Health groups and technology companies are teaming up to challenge developers to apply their skills to problems linked with the novel coronavirus.
Datavant last weekend hosted more than 2,000 engineers, software developers, data scientists and other technology folks to develop tools that help those in the health sector better understand or mitigate the spread of COVID-19. It was part of the healthcare data company’s hackathon event, which it called the Pandemic Response Hackathon.
Datavant unveiled 18 so-called “spotlight projects” on Wednesday evening, selected from 232 submissions in total.
A hackathon, or “hacking marathon,” typically describes an event where engineers and designers gather to create a functioning technology project within a limited about of time, usually capped at just a few days. That took a virtual twist in Datavant’s event, with opening remarks given via a Zoom video call and participants using Slack to collaborate.
It’s the first time Datavant’s hosted a hackathon, according to company CEO Travis May. The idea was born out of a desire to help link up technologists who want to help during COVID-19 with public health organizations and others who understand the challenges on the front-lines.
“Right now’s a moment where there’s thousands of people trying to figure out what they could do to be helpful,” May said.
Other organizations have held COVID-19 inspired hackathons too. The World Health Organization and the Chan Zuckerberg Biohub—a not-for-profit research center funded by Dr. Priscilla Chan and Mark Zuckerberg’s Chan Zuckerberg Initiative—provided guidance for the #BuildforCOVID19 hackathon that kicked off last week. That event included participants from Facebook, Microsoft Corp. and Twitter. The Massachusetts Institute of Technology on Friday launched two virtual hackathons tackling different aspects of COVID-19—one focused on helping health systems, and another focused on protecting vulnerable populations—with support from Partners HealthCare Innovation, Universal Health Services and the Veterans Affairs Department.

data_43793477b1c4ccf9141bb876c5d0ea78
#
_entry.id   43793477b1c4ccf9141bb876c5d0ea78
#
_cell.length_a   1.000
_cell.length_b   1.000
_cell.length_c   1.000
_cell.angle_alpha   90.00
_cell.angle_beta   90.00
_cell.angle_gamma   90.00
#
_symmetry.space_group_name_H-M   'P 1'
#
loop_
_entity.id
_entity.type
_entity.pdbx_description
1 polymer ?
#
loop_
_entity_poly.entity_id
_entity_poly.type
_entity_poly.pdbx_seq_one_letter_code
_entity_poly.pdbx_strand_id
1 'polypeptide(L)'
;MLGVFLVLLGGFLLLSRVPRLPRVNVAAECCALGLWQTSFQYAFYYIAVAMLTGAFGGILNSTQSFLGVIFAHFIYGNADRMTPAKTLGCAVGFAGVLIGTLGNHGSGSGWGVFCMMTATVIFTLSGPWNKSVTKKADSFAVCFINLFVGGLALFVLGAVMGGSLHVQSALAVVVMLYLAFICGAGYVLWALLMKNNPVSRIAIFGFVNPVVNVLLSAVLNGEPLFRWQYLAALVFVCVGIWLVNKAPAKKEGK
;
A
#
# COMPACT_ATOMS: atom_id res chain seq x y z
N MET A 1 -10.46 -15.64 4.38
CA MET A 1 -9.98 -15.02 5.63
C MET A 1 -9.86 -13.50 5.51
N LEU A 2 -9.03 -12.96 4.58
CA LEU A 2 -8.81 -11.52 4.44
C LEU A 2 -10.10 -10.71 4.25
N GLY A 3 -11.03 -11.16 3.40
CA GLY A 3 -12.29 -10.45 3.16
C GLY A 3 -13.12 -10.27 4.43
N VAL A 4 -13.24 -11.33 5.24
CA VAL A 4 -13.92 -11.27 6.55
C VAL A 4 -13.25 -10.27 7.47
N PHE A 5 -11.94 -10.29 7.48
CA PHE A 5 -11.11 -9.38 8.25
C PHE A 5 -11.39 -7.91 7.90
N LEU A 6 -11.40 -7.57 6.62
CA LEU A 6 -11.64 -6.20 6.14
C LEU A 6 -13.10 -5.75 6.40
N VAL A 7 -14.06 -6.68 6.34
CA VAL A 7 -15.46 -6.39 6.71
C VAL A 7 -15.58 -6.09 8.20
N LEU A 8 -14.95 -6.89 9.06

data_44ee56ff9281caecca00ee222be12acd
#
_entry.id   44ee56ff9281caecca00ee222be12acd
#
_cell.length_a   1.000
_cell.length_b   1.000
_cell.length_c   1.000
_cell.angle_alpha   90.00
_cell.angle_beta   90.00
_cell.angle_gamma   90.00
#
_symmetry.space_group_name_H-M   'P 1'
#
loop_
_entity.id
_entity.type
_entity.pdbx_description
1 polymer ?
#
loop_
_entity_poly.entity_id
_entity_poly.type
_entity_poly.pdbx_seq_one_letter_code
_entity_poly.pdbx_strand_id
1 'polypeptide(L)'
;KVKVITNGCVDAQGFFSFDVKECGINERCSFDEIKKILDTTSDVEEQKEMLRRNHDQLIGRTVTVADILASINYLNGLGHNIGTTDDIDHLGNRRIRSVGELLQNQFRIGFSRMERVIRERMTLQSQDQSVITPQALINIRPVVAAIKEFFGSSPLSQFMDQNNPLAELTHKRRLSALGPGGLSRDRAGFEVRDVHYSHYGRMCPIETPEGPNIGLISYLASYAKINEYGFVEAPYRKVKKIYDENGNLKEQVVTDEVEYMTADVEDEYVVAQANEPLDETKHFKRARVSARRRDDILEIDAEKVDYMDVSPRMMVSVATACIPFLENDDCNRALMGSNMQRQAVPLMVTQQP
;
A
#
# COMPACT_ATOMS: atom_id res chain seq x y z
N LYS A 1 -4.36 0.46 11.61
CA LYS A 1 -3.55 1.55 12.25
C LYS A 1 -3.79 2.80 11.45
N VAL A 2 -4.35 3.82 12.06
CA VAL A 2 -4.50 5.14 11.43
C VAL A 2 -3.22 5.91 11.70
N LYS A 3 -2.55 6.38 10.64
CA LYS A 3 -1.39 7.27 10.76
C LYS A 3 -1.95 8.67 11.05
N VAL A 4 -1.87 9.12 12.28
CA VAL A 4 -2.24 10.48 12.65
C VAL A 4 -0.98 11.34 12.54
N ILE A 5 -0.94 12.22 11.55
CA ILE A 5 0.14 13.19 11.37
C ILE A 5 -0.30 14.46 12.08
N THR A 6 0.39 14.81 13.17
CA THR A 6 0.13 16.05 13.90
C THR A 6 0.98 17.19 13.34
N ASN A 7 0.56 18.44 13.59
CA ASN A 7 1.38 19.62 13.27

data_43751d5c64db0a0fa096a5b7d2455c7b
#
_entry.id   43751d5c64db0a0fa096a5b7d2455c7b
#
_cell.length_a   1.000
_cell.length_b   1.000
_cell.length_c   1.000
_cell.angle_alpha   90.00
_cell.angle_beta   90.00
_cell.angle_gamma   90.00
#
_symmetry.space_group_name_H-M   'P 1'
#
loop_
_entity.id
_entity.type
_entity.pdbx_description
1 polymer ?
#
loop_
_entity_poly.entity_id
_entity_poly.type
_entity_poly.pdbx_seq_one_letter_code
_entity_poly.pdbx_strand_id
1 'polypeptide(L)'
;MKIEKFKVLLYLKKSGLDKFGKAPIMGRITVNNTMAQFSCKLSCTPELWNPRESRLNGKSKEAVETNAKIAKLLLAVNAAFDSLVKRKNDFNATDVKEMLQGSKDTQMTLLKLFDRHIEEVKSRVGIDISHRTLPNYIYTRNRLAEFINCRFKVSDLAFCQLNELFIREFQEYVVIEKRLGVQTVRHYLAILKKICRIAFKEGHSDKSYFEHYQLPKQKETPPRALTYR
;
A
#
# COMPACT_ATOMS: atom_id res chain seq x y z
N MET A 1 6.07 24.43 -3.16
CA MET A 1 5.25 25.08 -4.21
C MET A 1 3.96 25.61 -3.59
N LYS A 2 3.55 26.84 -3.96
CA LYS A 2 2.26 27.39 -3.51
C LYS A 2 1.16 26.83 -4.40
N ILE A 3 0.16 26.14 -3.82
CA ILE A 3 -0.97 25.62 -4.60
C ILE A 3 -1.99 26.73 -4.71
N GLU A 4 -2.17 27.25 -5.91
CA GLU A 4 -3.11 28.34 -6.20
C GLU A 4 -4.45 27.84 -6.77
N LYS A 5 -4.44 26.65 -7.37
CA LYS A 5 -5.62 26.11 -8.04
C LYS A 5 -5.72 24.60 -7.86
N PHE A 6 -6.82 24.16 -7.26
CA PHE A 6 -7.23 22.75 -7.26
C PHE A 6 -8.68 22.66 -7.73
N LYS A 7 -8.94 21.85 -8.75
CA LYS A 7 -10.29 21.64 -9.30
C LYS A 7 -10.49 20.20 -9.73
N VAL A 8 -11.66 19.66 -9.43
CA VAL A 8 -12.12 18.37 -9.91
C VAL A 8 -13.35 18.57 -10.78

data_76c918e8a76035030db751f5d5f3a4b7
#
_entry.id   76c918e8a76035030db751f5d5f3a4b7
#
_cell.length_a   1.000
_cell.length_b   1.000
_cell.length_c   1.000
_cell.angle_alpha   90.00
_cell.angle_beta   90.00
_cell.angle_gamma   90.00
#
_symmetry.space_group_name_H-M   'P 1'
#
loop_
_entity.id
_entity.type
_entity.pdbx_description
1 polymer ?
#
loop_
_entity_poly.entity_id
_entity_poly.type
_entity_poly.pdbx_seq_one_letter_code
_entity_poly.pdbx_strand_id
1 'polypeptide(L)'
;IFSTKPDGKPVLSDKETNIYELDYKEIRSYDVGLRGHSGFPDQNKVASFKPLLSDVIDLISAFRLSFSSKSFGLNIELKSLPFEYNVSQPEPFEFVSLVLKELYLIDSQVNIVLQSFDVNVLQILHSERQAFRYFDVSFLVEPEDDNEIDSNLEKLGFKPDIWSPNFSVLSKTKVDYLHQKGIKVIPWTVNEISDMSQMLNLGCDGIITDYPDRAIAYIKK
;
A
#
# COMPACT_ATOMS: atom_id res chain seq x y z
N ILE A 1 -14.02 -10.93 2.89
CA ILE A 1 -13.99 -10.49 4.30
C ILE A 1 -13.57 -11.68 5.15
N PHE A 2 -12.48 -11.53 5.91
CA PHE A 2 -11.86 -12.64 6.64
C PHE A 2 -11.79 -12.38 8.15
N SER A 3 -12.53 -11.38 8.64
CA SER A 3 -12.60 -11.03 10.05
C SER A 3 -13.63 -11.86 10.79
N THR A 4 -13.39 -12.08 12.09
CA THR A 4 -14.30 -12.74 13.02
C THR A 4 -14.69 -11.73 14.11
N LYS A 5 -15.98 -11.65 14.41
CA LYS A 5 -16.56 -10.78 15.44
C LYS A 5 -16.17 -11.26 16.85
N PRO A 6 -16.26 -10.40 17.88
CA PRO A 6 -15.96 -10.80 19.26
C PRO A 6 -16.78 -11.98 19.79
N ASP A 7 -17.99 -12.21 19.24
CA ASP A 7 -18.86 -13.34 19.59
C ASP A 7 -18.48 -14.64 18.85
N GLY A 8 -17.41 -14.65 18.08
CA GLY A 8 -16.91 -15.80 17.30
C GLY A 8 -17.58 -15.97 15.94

Technology groups have found other ways to step up in the wake of COVID-19.
Each year, MIT’s Solve program hosts four challenges for technology innovators focused on a different social problem, such as health, education or sustainability. In response to the COVID-19 outbreak, Solve last month added a fifth challenge for 2020 focused on health security and pandemics. Solve hopes developers will submit projects that help track the spread of outbreaks, analyze data to support clinical decisions or protect healthcare workers.
While the MIT program usually develops challenge themes over three months, the health security and pandemics challenge came together more quickly.
“We designed it in four days,” said Pooja Wagh, lead for health community at Solve. “We knew that we wanted to be really responsive, and we knew that tech innovators had a really strong role to play.”
For Datavant’s Pandemic Response Hackathon, healthcare industry experts curated the four project themes: public health information-sharing, epidemiology, keeping health workers safe and social impact. They also selected the event’s final spotlight projects.
HHS’ Office of the National Coordinator for Health Information Technology also got involved in the Pandemic Response Hackathon.
“ONC’s role in this hackathon has essentially been participatory with staff sharing their expertise from similar community-led projects over the years,” an ONC spokesperson said in an email.
The ONC also shared resources with hackathon participants, such as COVID-19 projects submitted to its Interoperability Proving Ground, an open platform where the agency encourages developers to share projects related to healthcare data-sharing.
Ed Simcox, chief strategy officer at precision medicine software company LifeOmic and former chief technology officer at HHS, said his role on the Pandemic Response Hackathon’s steering committee dovetailed with his experience at the agency. His office had hosted “startup days” to encourage more communication between startups and the department. He’s hopeful hackathons can spur innovation and plans to reach out to some participants to support or collaborate on their projects.
“This is a way for people to find use of their talents in a very active and altruistic way,” Simcox said.